The micro-parsing idea is really easy to understand (which is kind of the point). It works as follows:

  1. Whereas a traditional parser returns an error when it fails to parse a program, a micro-grammar based parser simply slides forward by one token on non-matching input and tries again. Thus is matches all constructs described by the micro-grammar, and skips past anything that doesn’t match.
  2. Within a grammar rule, developers can use wildcard non-terminals that lazily match any input up to a suffix.

For example, we can write a micro-grammar that matches if statements but does not care about the details of expressions: “S → if ( wildcard ).” When applied to a file with five if statements, the parser returns five parse trees. While a traditional parser creates a tree with (roughly) one node for every token, our parser returns a tree where lists of tokens match to each wildcard node. For example, parsing “if (x == y)” with the if statement micro-grammar would result in a normal if node and a wildcard node containing “[“x”, “==”, “y”]”.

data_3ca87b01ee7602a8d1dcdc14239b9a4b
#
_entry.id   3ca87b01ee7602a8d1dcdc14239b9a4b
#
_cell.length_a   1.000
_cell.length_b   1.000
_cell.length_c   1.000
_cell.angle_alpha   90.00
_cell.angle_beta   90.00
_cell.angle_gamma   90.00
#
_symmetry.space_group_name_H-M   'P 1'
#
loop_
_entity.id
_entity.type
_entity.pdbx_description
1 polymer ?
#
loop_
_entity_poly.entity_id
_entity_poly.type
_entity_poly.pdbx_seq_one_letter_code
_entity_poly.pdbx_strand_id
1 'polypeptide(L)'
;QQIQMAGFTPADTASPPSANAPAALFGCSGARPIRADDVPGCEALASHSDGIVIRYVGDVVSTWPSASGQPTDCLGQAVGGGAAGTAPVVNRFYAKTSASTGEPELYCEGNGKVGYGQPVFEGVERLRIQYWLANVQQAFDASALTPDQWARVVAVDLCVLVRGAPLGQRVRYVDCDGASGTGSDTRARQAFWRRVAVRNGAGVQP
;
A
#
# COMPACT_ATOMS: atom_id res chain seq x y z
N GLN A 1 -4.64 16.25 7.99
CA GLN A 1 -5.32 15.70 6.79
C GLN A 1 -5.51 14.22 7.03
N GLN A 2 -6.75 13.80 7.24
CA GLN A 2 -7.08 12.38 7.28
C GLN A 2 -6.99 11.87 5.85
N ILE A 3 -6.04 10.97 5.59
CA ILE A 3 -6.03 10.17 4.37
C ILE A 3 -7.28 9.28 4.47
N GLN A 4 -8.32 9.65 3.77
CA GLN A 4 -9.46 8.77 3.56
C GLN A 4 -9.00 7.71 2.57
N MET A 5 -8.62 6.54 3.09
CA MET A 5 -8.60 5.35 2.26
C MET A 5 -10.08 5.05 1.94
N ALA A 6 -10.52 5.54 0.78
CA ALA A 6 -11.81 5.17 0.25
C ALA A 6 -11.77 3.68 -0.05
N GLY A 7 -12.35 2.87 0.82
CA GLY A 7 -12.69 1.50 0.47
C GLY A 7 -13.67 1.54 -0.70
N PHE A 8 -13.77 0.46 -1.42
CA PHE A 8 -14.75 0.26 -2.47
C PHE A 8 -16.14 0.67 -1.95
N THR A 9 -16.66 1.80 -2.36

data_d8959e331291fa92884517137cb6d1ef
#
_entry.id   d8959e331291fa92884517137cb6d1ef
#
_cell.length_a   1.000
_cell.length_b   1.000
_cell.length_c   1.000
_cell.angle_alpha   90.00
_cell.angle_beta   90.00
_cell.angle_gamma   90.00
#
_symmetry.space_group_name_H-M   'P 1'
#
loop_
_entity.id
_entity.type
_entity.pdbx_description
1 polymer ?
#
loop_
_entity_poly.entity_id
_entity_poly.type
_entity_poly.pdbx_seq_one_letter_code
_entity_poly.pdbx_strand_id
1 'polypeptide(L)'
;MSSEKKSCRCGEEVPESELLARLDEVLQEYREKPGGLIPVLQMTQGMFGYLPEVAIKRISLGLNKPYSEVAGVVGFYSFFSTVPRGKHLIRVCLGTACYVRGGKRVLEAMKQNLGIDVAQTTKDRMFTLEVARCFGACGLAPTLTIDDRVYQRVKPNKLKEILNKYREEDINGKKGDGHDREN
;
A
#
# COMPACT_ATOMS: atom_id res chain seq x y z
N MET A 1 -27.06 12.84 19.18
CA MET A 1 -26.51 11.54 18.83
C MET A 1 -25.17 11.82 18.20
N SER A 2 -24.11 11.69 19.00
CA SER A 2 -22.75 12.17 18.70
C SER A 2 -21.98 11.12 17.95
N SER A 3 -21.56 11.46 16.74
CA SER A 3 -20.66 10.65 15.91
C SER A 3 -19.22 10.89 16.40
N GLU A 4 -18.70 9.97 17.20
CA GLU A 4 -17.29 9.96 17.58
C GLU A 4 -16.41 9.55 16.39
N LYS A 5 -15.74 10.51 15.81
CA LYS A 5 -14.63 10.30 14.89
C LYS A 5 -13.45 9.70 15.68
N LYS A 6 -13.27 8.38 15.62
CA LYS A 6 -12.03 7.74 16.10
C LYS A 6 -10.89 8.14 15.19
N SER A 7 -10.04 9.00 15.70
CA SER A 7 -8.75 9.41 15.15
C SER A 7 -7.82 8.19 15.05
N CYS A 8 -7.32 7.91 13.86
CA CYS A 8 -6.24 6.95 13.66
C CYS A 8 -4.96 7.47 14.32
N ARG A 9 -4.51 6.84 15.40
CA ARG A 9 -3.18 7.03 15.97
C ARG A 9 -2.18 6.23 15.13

The parsers and checkers are so simple that they can often be created in less than a day, or even a couple of hours. And often parts of languages overlap enough that they can share almost the same micro-grammar.

Developers then build parsers recursively by defining a parser for each non-terminal and composing these parsers together to accept a micro-grammar. Adding a new non-terminal to a grammar equates to combining its parser with an existing one. For example, to create a parser for C’s control flow, we first write parsers for if statements, while loops, for loops, etc. Each of these small parsers is around six lines of code, and we glue them together into a 156 line C control flow parser.

The overall framework is called μchex, and provides a set of built-in functions for common checking operations. It is tuned for ‘belief-style’ checkers, where beliefs are facts implied by code. For example, x/y implies a belief that y is non-zero. The micro-grammar approach is not limited to this style of checking though.

Comparison to traditional checkers

Despite ignoring most of the language, our checkers are not limited to checking simple syntactic properties. We reimplement two flow-sensitive checkers (§ 4) originally built using a traditional checking system, and show that despite being orders of magnitude simpler, they find a similar number of true bugs.